|For New Supervisors—No Longer A Grunt?|
|By Barry Evert, Sergeant|
The last thing you will have to come to terms with is that you are no longer an officer. In the days that you were an officer you may have been the first one at an incident, handling business. You may have been constantly on top of things such as searches, fights, and major incidents. It is now time to step back a bit.
You have to distance yourself from almost every situation to the point where you are not directly involved when-ever possible. If a fight breaks out on the yard, it is not your job to be the first one there and rush in to break it up. There may still be times when this is necessary due to being short-staffed, but overall you should hang back. Let the officers take care of these situations. You are their eyes and ears during these situations now. It is your job to assess situations to make sure nothing gets missed.
For example, a small fight breaks out in the middle of your yard. Rather than jump into the dog pile, take the time to look and scan over the facility if other inmates are out. Do you see anything unusual? Is there a stabbing tak-ing place on the other side of the yard? It is critical that you understand that you are now the tactical eye for your officers. Presumably your officers are capable of dealing with this disturbance while you scan the area for an-other incident or even a set-up to attack staff. This is not to say there are not going to be times when you still need to get down and dirty. It is just best you stay back and evaluate the situation before you get involved. Should the situation “go south” you need to be able to make the right decision for your team, something that is much easier to do when you are not “in the mix.”
Another hard thing you are going to have to do is delegate responsibilities to other officers. A Supervisor is only as good as his team. You are going to be inundated with paperwork and other tasks that can often be delegated to other trusted staff members. Including them in this day-to-day operation of your facility will build trust, and help officers understand what it is that you have to do on a daily basis.
Part of delegating is going to be special assignments that you get from upper management. If the gangs unit calls you and tells you they need you to search an inmate’s cell for something specific, you should be able to trust your officers to handle the job. Delegate this out to a couple of officers and have them report to you, rather than go out there and do it yourself. There is nothing more frustrating than having a supervisor come in your unit and complete a task that you know you can do just as well. You need to have the faith in your staff to complete a task as well as you can. This can be hard for some people, especially when their mantra is “If you want something done right, you have to do it yourself.” You need to distance yourself from this attitude. Again, your staff is relying on you to be a leader, not an excellent cell searcher, etc.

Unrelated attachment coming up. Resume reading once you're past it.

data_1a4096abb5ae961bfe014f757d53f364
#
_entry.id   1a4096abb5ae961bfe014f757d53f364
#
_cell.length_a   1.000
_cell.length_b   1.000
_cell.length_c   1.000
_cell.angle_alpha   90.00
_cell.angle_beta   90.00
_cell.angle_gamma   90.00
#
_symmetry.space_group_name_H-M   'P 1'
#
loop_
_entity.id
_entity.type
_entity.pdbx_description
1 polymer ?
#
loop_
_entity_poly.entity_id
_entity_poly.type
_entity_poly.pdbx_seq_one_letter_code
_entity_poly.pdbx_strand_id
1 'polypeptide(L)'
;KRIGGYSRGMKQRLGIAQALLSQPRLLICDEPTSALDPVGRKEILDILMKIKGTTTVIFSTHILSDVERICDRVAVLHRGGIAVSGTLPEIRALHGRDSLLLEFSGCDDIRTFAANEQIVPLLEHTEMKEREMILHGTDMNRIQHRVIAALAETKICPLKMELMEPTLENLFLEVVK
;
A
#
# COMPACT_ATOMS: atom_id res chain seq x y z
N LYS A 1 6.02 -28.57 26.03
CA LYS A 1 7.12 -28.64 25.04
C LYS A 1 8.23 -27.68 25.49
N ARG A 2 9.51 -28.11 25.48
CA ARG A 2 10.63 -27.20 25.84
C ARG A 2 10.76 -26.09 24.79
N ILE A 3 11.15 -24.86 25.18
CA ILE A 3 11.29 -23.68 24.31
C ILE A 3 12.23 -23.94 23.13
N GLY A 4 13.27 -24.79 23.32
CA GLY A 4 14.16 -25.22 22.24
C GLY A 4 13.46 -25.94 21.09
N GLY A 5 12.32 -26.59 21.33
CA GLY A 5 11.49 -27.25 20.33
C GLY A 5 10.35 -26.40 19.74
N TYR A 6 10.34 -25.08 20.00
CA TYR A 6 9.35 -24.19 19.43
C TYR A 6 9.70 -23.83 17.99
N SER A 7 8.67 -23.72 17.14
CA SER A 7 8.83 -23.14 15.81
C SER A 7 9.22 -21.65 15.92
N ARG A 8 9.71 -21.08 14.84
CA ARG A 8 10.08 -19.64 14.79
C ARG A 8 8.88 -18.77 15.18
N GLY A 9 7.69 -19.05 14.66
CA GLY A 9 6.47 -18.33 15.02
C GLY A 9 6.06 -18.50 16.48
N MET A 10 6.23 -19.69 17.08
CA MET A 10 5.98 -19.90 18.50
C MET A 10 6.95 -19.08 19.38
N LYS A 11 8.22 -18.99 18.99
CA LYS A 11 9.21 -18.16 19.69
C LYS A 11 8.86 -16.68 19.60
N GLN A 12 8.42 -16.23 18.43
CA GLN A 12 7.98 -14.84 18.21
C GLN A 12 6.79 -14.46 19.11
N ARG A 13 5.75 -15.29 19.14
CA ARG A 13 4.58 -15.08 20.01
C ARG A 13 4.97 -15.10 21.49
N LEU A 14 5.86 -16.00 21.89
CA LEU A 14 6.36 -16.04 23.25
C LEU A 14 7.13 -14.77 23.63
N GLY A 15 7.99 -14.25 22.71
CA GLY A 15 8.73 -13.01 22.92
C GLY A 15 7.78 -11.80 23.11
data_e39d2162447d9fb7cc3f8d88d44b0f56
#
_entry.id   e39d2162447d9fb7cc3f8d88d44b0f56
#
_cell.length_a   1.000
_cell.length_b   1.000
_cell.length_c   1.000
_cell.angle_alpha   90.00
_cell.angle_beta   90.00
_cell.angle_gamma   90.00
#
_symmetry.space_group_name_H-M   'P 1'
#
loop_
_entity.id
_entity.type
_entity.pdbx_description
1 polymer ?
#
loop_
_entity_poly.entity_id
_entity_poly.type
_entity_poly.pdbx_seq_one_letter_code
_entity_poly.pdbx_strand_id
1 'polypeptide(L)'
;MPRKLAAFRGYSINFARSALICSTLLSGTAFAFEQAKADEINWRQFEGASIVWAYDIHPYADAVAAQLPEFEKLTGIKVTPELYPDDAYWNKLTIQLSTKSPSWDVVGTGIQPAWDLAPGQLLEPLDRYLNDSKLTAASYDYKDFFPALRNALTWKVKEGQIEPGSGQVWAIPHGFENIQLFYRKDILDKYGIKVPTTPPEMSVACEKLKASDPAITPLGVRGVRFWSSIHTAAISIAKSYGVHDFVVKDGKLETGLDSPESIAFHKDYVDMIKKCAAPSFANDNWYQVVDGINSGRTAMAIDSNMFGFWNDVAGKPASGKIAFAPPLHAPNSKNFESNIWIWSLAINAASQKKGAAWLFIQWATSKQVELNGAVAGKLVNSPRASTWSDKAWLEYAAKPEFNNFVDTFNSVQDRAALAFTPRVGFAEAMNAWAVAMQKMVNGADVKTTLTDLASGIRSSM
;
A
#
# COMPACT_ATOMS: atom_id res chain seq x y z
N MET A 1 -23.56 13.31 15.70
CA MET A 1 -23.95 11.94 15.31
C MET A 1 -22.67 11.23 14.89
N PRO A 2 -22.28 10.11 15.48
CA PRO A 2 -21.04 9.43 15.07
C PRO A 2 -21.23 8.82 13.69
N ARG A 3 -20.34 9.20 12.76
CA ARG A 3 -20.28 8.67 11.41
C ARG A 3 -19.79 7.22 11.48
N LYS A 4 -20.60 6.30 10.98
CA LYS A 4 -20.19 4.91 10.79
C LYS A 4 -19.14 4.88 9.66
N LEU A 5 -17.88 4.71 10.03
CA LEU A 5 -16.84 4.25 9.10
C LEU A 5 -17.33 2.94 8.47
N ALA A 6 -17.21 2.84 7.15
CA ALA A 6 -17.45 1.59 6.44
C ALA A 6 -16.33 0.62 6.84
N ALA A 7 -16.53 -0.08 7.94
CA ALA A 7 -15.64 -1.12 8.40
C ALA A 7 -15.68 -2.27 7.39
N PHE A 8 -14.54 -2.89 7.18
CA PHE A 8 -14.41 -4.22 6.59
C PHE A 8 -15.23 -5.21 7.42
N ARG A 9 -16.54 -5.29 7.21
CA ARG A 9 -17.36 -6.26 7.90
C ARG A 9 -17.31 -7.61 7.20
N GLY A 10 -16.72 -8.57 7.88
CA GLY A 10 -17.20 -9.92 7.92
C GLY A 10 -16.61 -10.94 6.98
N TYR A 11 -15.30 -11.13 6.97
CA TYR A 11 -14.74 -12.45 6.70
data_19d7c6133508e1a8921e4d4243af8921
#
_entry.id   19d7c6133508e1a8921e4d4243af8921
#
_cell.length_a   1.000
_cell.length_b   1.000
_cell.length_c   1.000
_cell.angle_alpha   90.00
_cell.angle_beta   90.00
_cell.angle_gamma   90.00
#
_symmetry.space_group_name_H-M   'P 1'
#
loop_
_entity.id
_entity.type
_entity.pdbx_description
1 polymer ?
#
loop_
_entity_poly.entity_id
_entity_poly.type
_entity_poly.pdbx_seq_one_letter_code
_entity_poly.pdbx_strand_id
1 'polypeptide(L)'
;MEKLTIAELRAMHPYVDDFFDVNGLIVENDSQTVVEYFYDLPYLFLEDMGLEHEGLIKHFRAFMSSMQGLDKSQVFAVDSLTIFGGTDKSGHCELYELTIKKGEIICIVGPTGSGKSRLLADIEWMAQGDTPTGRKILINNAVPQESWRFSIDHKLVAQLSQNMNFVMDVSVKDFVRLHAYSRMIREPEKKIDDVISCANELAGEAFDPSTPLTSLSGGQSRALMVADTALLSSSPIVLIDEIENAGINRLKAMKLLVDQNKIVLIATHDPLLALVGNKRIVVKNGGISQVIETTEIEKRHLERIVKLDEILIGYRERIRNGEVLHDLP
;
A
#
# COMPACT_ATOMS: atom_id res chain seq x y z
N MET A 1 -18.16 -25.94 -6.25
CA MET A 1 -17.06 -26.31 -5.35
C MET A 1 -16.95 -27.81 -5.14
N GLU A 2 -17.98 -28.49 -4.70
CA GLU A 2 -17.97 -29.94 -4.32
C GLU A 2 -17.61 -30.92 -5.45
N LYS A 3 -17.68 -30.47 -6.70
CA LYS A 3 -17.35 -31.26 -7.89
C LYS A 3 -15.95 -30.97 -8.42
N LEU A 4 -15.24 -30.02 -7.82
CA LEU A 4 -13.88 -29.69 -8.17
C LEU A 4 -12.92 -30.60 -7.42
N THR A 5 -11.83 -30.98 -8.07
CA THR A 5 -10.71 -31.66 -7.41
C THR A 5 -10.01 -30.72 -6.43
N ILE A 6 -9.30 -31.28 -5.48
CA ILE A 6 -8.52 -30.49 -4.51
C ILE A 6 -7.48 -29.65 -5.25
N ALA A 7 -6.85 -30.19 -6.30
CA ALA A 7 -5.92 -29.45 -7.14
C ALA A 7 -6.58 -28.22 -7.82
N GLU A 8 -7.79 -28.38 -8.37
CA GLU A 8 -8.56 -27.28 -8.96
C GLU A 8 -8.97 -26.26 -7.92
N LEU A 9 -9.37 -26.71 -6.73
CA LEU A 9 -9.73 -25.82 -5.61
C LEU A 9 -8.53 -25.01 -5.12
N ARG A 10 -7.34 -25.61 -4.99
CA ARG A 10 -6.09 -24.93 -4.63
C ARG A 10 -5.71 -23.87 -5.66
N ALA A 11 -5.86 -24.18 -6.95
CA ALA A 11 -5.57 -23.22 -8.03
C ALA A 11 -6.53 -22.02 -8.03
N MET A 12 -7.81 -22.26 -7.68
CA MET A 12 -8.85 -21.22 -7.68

With this in mind it is important that you follow up when you give an assignment. Not necessarily a physical inspection every time; sometimes a phone call will suffice. Make sure you follow up on assignments you hand out by communicating with your staff. Most often I will ask my staff to notify me when they have completed a task that is out of the norm. In the cell search example, I would ask them to call me as soon as possible after searching the cell. This way I know the task is done. I can also guess at the quality of their search by how long it took them to get it done without standing over their shoulder hounding them.
You should have enough rapport with your staff that during an incident or situation you can take charge and hand out assignments with the trust of your staff members. After the incident, always debrief your staff and ask them what it is that they saw going on during the incident. Give your input of what you saw that went well, and what you saw that could have been better. Take suggestions from staff members on how to improve the staff’s response, and what they would like to see done differently next time. You may hear something you had not considered before. Remind yourself that you are now a supervisor. You will learn volumes from your staff if you choose to listen, but you have to be willing to take a step back and supervise. Your staff already know what kind of officer you were. It is time for them to see you in your new role. You have nothing to prove other than your dedication to the safety of your staff and your willingness to lead in a firm, fair and consistent manner.
Reprinted with permission from "CORRECTIONAL OASIS" A Publication of "Desert Waters Correctional Outreach".
Sergeant Evert has over 12 years of experience on our nations toughest beat. Sergeant Evert is a noted columnist who specializes in officer survival, gangs, and tactics. Sergeant Evert believes that the health of a good officer starts at home, and family is critical to the survival of any officer. These views are reflected in his recently published book “Scars and Bars”. For the first time Sergeant Evert has put together practical, real life advice for those entering our profession. Sergeant Evert believes the most valuable lessons learned are those taught by experience, and at times, going back to the basics."
Visit the Barry Evert page
Other articles by Barry Evert:
IN CASE YOU MISSED IT